Health Care Proxy Karma

Robin Botie of Ithaca, New York, photoshops a duck stuck in an icey pond to illustrate losing the ability to make life and death decisions without a trusted health care proxy.I do not want to be kept alive or kept on mechanical support if I have a permanent and severe condition where I am not able to take care of myself, and I am not expected to recover.

Whoa. This is ME I’m talking about. Not my elderly friend, not my mother, not my daughter who died. It’s also about some of you who have no devoted partner or family member who you feel absolutely certain will step in and make all the exact right choices if you lose your ability to make your own health care decisions. Who will take care of us, and how?

I’m watching a lone duck swimming in my pond where the ice is closing in on her, and imagining that one day I, myself, may be cornered into an ever-shrinking world with limited options. A world where I am no longer in control. Facing pain. Dementia. Death. My gut suddenly feels like I’ve swallowed an iceberg.

Years ago my daughter, in the throes of cancer, appointed me to be her health care proxy. Not understanding what that meant, I was thrilled to be chosen over other family members, and I carried that document with me like it was a certificate of merit. But I was clueless. We never talked about quality of life, pain, comfort, dying. What she might want or not want. I flubbed the job. When her health eventually crashed, and the doctors wanted to shove scaffolding through her ribs to bolster her collapsing lungs and—well, who could have predicted the myriad of sudden frantic decisions and all the things that could go wrong in a short time? I’m screwed if there’s such a thing as bad proxy karma that catches up with you when your own turn comes.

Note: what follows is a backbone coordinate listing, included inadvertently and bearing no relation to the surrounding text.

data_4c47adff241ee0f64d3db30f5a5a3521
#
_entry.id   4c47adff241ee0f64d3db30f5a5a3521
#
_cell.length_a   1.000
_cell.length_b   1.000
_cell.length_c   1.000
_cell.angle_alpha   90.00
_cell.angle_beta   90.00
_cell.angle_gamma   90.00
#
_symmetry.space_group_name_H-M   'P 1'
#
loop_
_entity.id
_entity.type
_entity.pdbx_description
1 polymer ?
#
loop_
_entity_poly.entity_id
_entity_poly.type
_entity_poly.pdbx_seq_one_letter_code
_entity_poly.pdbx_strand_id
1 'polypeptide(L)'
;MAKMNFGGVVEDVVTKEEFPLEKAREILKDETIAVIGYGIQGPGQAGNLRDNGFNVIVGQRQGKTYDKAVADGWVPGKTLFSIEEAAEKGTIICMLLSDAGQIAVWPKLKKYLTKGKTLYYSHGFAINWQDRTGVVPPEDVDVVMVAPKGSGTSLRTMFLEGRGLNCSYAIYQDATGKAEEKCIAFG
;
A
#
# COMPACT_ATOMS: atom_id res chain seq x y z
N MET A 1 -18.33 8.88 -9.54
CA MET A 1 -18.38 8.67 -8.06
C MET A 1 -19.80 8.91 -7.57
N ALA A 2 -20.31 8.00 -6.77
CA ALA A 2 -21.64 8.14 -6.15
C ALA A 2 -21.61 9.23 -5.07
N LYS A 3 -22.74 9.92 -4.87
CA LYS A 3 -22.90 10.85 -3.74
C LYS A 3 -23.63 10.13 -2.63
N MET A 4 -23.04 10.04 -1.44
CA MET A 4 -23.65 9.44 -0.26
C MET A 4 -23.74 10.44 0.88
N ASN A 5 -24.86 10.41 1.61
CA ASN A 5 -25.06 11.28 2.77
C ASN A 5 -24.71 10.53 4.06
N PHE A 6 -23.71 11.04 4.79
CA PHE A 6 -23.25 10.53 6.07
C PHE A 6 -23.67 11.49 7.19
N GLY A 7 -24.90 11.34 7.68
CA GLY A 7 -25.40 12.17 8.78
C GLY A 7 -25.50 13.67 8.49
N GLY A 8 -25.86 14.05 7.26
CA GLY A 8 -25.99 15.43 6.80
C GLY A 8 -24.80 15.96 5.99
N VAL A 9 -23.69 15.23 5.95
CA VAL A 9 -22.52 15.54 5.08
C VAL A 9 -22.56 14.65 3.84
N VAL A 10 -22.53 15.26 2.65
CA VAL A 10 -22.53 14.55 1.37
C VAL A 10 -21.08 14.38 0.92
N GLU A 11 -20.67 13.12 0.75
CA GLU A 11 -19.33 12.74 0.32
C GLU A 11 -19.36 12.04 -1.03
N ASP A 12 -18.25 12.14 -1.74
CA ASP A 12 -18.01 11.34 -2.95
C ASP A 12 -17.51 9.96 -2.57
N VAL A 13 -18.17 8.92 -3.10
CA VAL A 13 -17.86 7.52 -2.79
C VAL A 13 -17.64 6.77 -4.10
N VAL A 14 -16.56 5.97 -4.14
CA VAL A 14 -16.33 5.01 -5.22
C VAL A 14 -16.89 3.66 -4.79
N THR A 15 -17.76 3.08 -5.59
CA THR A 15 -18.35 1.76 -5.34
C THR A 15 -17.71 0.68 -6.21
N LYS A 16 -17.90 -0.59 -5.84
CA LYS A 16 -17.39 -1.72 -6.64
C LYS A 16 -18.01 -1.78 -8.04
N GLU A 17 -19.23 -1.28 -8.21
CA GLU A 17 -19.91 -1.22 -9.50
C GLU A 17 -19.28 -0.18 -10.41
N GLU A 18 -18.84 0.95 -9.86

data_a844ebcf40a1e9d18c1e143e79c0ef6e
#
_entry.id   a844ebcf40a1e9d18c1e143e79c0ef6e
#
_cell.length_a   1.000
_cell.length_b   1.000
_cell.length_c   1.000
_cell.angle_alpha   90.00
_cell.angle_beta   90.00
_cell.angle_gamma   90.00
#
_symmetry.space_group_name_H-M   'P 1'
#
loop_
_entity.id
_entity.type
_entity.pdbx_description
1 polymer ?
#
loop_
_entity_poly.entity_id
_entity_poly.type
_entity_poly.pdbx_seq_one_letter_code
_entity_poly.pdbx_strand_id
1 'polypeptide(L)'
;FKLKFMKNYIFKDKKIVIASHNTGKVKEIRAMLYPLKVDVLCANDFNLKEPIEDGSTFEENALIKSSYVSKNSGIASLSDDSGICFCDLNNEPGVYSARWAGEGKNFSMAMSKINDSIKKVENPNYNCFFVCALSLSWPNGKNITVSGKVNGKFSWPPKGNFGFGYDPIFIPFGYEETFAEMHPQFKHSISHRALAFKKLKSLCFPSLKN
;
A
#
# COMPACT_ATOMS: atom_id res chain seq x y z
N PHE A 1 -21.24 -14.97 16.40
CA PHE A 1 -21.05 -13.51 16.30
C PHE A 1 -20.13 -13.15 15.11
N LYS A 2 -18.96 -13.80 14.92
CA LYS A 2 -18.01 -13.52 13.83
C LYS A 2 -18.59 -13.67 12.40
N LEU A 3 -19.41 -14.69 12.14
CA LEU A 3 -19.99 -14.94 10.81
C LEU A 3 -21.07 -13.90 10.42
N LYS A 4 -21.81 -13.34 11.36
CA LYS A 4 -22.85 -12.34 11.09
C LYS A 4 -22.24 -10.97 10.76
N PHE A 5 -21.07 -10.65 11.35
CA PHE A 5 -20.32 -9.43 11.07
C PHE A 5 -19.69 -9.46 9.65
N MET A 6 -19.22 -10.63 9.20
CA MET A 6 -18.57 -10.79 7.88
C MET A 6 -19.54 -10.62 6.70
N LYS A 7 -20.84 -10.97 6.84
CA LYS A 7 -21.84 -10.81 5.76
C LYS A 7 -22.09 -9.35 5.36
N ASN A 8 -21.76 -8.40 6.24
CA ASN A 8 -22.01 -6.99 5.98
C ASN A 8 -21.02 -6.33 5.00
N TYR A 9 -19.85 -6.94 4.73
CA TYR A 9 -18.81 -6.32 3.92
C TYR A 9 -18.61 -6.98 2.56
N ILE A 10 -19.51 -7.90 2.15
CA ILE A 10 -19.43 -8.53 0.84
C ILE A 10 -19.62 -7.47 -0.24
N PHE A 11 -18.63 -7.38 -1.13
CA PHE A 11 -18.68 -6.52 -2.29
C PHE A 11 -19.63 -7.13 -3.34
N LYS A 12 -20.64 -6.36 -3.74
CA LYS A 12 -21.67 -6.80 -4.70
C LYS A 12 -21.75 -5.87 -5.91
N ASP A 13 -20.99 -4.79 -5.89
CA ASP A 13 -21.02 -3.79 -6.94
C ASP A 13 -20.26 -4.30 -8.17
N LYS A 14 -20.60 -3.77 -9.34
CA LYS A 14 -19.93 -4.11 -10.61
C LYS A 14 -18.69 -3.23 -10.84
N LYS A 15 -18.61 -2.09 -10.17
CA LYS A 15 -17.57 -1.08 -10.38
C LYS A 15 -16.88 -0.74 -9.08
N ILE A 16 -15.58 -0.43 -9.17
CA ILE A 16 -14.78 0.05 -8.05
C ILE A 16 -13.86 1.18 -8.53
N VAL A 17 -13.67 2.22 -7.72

Having witnessed enough human deaths, and played god for too many pets’ endings, I do not take this health care proxy thing lightly. As the New Year tumbled in, I lost sleep worrying about how another person could possibly make life-or-death decisions for me, ever. When a friend finally looked me straight in the face and said, “That’s going to require a very long conversation,” I practically wept with relief.

 

If you were close to death with no hope of recovering, and you could not make decisions or communicate your wishes, what would you hope for from those who are caring for you?

 

 

 

 

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9 thoughts on “Health Care Proxy Karma

  1. Elaine Mansfield

    Thanks for sharing this and the need to act. Yes, a long conversation. Even though I knew what Vic and Virginia wanted, I had no idea of the responsibility–especially with Virginia who went on and on and needed more and more care and decision making to stay with her desire. She was clear from start to finish, so that made it easier. I was constantly trying to keep her out of the ER when she was in her own apartment and a nursing home.

    We all need someone to trust that they will follow through. I got lots of help from Hospicare and from my family doctor in making these decisions and getting them in writing. Good luck! It’s important.

    Reply
    1. Robin Botie Post author